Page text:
In the past during Halloween season, if you ask me where to find the scariest place at TWH, my personal preference was possibly the Fell Pavilion underground parking garage. It was large, with very few people and most importantly, very, very dark. It was so dark that there were constant complaints from users, our own hospital staff. Continue reading
Canada is usually associated with our long cold winter. To take advantage of the cold weather, we go out for skating, skiing, snowshoe hiking, ice fishing, snowmobiling, etc., tons of fun activities. Is there anything we can do at hospitals to make full use of the winter? Actually there is. Our hospitals have much essential medical equipment that requires cooling year around. Magnetic resonance imaging (MRI) is one example. It relies on deep cooling to maintain super-conductors inside to generate extremely strong magnetic field and radio waves to do very detailed scanning of patients. The temperature required is so low for super-conductors that they are submerged in liquid helium, which is about -270 °C (-454 °F).
Figure 1: Typical MRI Scanner Cutaway
A typical MRI scanner uses Continue reading
We had a secret steam room at Toronto Western Hospital. If you knew where it was you could drop by and enjoy it, free of charge. This place was hidden somewhere in the underground tunnel. The heat was free from our high pressure steam and condensate pipes between the boiler plant and the hospital. The temperature in this area was over 40°C (104°F) year around. Most of the pipes were insulated, however, there were still many exposed hot surfaces, such as pipe hangers, anchors, supports, valves, condensate pumps, etc. Due to the temperature difference between the high pressure steam (170°C or 338°F) and space, the heat loss was nonstop.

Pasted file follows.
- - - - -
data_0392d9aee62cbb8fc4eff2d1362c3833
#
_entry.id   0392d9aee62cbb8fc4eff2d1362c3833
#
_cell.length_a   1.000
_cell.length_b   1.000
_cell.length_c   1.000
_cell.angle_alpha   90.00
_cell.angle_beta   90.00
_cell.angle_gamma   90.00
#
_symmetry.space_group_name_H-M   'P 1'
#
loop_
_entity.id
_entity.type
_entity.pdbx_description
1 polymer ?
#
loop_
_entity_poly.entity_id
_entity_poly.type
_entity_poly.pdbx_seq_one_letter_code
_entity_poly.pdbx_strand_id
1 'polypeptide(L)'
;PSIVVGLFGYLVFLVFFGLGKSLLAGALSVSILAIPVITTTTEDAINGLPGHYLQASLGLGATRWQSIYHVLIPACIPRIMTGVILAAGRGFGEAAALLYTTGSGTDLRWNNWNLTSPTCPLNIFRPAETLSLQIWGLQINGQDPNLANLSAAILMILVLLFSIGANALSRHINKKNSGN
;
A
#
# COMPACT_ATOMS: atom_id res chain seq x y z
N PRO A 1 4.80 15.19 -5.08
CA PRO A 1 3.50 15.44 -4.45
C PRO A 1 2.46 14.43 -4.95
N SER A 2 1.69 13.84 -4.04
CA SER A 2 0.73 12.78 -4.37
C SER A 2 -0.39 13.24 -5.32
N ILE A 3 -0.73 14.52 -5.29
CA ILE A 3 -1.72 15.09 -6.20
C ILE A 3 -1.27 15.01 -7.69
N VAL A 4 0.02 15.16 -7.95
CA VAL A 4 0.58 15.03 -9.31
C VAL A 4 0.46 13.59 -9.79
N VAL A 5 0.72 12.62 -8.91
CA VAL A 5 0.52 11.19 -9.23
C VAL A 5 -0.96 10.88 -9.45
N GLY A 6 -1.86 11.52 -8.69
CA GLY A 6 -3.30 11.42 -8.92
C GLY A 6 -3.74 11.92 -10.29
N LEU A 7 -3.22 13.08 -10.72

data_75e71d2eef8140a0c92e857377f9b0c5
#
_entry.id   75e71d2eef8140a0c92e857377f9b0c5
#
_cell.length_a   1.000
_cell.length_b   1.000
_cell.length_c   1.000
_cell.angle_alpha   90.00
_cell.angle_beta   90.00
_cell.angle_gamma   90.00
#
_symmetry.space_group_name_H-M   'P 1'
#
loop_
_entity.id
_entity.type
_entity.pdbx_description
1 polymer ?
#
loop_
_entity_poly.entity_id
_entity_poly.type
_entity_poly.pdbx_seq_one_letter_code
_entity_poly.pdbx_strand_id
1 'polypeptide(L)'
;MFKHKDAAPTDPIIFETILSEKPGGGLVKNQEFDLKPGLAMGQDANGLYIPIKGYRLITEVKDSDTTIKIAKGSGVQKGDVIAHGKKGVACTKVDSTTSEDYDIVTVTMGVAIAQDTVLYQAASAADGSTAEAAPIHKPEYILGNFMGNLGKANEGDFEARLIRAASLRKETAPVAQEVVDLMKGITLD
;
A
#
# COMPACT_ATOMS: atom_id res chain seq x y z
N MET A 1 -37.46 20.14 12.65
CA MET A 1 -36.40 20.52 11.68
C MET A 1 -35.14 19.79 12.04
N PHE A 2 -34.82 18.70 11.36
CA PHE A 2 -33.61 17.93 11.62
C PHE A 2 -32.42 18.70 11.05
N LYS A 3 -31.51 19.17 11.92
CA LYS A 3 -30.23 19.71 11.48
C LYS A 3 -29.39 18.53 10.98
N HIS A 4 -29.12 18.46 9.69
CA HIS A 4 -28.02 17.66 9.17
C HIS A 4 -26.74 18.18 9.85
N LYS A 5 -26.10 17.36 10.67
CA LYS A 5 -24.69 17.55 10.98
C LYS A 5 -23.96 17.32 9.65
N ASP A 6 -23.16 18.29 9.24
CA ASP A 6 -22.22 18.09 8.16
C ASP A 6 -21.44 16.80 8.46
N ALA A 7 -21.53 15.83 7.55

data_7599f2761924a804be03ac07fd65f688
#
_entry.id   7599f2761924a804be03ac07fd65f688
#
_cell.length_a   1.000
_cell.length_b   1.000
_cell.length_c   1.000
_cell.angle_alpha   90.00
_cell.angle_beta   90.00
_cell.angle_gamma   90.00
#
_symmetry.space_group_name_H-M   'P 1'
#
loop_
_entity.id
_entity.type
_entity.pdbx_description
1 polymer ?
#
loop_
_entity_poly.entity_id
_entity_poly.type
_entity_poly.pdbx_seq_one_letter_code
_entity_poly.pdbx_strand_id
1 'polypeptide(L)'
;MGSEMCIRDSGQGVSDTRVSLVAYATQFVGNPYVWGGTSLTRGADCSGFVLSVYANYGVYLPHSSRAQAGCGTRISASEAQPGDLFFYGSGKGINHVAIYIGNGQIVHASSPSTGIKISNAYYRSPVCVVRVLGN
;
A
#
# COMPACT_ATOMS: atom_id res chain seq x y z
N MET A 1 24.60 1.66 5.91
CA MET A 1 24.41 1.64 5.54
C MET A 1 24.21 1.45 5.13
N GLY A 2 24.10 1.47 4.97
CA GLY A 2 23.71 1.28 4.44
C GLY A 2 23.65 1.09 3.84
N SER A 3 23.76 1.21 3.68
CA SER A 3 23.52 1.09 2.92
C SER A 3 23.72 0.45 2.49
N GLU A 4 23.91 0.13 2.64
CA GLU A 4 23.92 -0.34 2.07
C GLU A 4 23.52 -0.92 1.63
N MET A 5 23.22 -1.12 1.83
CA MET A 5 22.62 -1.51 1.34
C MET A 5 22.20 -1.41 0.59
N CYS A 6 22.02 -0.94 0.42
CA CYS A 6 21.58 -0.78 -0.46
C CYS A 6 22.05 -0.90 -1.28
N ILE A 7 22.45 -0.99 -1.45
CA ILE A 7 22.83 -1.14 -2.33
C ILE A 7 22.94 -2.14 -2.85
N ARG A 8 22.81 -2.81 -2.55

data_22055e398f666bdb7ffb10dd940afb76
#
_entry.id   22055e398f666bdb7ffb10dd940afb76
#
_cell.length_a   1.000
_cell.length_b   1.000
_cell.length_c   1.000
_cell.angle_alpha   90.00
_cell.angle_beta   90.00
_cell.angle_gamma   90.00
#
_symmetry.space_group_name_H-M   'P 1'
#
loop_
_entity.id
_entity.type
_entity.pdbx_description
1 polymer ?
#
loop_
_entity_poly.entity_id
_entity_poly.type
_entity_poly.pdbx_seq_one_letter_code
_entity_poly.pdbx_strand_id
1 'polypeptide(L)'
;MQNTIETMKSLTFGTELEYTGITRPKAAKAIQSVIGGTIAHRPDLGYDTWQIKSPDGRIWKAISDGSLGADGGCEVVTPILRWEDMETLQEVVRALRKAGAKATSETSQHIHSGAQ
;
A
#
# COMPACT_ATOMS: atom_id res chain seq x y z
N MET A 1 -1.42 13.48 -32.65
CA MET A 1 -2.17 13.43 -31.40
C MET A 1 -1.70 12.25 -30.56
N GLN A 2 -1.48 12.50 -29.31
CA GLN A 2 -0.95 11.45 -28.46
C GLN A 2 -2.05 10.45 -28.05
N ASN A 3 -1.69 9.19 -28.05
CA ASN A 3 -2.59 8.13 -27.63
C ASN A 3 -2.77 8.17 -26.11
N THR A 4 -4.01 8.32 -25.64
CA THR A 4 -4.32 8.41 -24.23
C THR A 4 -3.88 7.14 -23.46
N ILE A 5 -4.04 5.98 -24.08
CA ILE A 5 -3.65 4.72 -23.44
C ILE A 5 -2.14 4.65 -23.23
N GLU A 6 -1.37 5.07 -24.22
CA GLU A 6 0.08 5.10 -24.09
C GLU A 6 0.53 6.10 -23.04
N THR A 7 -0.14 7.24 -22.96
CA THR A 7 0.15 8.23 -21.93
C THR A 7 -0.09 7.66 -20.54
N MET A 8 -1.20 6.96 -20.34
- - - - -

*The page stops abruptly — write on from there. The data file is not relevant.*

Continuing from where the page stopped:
Figure 1: A secret steam room hidden at TWH. Continue reading
Clean water is essential for modern buildings and hospitals are no exception. Toronto and many cities usually supplies tap water at around 50 psig, which is only good for low rise buildings. At PMH the building on 610 University Ave. side is 20 story high (we got 2 levels on 19th floor and there is 13th floor which is not accessible by elevators) so there is no way city water can go that high. Thanks to some genius Continue reading
If you work at Toronto Western Hospital or if you have visited the site, you may know that we have an underground 2-level parking garage below Fell Pavilion. To provide enough lighting for drivers, 21 powerful 250W high pressure sodium (HPS) lighting fixtures were installed on parking garage entrance ramp sidewall, some are outside and some are inside. Those lighting fixtures share a few circuits together so the only way to run the outside ones is to keep all the lights on 24/7. As an energy project manager I felt guilty every time I passed by the ramp area.
HPS was invented by GE in 1960s. The bulb contains a small amount of solid sodium inside a glass tube. When heated up the sodium would vaporize and the lamp would glow yellow. Typical construction is shown as below:
HPS has higher efficiency when compared with Continue reading
Have you ever imagined hospital shutdown in the middle of summer? It is possible if Continue reading